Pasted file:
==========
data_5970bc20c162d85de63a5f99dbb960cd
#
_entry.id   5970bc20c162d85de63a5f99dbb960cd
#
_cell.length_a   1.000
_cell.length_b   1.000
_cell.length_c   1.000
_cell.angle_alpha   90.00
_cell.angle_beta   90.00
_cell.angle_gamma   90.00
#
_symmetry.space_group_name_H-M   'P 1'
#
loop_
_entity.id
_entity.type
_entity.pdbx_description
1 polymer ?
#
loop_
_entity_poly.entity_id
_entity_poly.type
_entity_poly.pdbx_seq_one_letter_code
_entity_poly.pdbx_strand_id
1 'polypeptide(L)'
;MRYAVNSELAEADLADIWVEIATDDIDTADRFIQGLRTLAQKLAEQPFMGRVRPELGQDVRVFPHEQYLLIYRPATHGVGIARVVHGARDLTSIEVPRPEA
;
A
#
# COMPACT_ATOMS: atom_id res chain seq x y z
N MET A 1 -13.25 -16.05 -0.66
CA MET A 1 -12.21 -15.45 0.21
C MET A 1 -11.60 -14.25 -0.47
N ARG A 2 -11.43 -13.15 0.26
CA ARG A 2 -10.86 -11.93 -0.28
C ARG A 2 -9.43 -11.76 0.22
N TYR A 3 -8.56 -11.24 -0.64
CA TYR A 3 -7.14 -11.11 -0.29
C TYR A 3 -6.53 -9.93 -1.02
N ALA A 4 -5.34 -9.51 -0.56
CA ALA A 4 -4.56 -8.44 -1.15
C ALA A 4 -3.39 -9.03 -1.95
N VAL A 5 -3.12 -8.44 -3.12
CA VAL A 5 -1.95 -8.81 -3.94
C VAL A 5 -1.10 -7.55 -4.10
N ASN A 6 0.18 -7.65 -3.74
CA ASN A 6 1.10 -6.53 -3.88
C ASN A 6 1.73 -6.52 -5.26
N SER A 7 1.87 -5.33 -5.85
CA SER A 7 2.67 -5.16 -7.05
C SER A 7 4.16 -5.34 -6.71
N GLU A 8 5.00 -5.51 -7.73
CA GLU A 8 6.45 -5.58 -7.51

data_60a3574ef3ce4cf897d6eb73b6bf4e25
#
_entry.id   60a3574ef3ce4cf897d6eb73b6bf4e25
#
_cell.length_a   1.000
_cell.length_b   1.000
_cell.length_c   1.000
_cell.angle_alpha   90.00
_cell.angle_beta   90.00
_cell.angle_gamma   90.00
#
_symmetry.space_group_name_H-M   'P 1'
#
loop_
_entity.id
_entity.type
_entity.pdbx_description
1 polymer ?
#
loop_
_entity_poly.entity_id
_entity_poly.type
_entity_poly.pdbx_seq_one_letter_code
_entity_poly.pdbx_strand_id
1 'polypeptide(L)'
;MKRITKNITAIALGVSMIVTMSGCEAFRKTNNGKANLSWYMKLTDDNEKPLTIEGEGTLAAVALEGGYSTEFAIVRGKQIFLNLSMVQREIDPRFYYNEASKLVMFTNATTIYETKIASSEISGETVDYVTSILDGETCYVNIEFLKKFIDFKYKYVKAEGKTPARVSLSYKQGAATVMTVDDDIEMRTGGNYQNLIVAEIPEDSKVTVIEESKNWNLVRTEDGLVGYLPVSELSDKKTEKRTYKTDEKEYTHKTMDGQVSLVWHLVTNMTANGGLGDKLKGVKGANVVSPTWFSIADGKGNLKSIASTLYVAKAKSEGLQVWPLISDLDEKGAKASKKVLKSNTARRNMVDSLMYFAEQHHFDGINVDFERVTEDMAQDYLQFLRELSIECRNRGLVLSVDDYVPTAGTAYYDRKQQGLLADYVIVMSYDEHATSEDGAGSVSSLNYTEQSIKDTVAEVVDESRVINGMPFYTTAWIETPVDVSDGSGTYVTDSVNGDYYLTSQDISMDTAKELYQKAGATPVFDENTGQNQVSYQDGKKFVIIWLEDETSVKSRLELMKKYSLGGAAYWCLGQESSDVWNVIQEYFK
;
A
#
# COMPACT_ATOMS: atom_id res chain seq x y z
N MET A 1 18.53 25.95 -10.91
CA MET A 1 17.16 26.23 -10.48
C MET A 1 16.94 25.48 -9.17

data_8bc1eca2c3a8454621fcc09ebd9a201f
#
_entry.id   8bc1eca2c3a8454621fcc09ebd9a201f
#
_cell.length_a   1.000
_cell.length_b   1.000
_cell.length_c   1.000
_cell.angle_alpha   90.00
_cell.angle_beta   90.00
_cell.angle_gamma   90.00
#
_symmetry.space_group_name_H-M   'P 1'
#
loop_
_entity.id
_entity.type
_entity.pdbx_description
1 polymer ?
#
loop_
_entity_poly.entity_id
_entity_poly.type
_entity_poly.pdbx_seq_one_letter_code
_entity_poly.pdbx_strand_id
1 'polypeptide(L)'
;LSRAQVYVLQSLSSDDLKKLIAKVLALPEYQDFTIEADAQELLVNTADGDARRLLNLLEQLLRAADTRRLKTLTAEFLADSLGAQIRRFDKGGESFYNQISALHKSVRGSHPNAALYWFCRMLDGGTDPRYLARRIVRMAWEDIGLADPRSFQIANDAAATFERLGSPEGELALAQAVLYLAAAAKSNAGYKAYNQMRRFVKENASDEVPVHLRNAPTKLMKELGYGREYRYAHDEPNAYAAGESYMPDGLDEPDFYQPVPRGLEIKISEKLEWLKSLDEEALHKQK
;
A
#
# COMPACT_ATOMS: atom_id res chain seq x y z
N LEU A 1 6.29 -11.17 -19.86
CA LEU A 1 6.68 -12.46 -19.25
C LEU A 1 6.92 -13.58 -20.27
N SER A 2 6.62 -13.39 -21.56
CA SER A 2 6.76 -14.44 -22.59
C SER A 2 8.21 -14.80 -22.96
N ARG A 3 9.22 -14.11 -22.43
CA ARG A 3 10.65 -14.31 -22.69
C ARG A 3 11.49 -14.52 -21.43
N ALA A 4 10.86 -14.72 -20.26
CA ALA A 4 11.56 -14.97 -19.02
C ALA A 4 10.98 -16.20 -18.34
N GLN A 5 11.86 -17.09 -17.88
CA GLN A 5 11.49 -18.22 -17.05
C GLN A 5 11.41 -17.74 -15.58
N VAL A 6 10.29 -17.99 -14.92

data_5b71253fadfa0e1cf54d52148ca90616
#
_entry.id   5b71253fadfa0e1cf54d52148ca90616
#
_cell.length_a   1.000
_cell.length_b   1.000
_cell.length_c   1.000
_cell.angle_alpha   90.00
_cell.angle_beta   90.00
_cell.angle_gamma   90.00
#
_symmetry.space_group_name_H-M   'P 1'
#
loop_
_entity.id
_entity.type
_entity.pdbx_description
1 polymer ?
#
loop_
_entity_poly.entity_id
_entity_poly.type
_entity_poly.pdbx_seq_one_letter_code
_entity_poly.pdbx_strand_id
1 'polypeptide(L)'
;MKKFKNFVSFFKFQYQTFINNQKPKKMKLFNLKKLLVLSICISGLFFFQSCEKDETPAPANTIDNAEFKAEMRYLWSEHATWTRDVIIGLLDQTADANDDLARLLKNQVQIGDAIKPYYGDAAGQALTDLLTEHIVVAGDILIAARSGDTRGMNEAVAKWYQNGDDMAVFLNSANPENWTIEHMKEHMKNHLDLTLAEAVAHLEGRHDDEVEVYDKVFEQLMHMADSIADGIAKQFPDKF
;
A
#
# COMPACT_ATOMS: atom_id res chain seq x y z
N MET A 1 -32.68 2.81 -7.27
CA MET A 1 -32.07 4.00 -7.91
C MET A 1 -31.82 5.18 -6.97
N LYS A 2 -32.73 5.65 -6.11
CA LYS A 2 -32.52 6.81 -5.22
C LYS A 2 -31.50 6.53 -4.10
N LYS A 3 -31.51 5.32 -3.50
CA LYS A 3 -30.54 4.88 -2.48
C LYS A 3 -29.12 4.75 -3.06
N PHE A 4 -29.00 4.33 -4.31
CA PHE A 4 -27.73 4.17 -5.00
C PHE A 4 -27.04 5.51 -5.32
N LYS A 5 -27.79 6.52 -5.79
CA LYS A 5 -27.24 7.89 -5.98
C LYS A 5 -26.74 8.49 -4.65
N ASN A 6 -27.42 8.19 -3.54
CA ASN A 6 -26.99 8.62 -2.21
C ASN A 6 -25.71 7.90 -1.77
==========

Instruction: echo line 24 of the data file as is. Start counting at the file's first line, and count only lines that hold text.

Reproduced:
_entity_poly.pdbx_strand_id